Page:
Does the heart forget? Modulation of cardiac activity induced by inhibitory control over emotional memories

Nicolas Legrand, Olivier Etard, Anais Vandevelde, Melissa Pierre, Fausto Viader, Patrice Clochon, Franck Doidy, Denis Peschanski, Francis Eustache, and Pierre Gagnepain

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Aug 08, 2018
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Received: 2nd July 18

The subjective construction surrounding the perception of negative experience is partly build upon bodily afferent information, comprising heart, gut or respiratory signals. While this bottom-up influence has been extensively described, the opposite pathway, the putative influence of cognitive processes over autonomic response, is still debatable. However, emotion regulation and the ability to control maladjusted physiological response associated with thoughts and memories is a recurrent concern for most psychiatric disorders and mental health as a whole. Memory suppression (i.e. exerting inhibitory control toward unwanted memories) has been proposed as a possible solution to perform such regulation. However, this method also holds debates as it could putatively worsen distressing reactions when unsuccessful, or simply be ineffective on the physiological roots of emotions. Here, we tested the hypothesis that memory suppression can influence the physiological markers of emotions in two studies using the “Think/No-Think” paradigm. We measured in healthy participants the aftereffect of suppressing negative memories on their cardiac reaction toward the excluded memories. Results of Study 1 revealed that an efficient control of memories was associated with a long-term inhibition of the cardiac deceleration normally induced by disgusting stimuli. Study 2 replicated this finding and critically showed that it was linked to the decrease of the 5-9 Hz frequency band, a prominent electrophysiological markers of memory suppression. These results support the notion that cognitive control over unwanted emotional memories can influence in parallel autonomic processes to achieve emotional regulation, and open new avenues for possible interventions focused on training this suppression mechanism to reduce the impact of distressing intrusive memories on mental health.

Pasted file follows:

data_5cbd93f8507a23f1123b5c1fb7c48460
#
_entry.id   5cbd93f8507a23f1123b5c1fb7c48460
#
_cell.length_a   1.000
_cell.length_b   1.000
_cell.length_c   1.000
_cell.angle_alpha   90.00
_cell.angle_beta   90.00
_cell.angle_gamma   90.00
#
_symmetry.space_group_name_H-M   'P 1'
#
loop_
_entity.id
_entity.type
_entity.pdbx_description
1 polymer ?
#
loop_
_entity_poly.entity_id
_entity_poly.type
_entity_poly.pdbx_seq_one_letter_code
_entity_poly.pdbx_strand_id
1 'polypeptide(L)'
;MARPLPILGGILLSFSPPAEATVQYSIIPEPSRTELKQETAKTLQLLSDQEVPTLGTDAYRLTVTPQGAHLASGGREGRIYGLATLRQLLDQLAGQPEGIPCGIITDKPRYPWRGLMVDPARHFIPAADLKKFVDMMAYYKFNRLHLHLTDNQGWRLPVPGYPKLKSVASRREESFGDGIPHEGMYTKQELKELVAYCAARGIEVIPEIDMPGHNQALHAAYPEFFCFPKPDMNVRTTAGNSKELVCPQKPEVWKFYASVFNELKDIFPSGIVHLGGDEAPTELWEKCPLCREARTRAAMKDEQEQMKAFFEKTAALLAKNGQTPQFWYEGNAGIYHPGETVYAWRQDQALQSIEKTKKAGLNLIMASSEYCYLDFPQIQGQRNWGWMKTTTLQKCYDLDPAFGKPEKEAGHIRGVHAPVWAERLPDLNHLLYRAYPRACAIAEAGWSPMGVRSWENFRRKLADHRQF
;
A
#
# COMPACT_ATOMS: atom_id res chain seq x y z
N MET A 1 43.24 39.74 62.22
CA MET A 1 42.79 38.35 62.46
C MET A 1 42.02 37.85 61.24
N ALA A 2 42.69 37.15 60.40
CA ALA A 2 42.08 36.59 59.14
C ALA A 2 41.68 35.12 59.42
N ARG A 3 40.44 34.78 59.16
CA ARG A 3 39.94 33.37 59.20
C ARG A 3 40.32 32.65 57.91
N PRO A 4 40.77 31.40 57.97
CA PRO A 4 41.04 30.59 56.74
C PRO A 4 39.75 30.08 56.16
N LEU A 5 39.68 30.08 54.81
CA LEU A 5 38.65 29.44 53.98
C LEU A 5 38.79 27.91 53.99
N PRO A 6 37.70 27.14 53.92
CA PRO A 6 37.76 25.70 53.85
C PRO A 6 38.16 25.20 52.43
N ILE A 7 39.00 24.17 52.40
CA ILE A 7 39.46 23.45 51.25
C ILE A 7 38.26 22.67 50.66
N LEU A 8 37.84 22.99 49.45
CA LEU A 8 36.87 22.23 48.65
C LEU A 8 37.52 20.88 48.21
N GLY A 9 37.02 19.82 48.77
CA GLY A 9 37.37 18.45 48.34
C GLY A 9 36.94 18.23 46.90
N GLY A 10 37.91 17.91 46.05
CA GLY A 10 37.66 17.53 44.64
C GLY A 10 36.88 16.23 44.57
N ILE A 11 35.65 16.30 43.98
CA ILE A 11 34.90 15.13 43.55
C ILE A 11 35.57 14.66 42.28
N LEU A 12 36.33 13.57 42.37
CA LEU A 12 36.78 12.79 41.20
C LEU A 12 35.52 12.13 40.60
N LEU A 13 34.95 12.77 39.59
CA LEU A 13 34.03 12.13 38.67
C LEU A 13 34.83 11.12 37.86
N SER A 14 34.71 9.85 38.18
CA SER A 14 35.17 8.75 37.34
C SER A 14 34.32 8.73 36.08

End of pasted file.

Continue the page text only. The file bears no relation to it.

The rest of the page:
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This is an abstract of a preprint hosted on an independent third party site. It has not been peer reviewed but is currently under consideration at Nature Communications.

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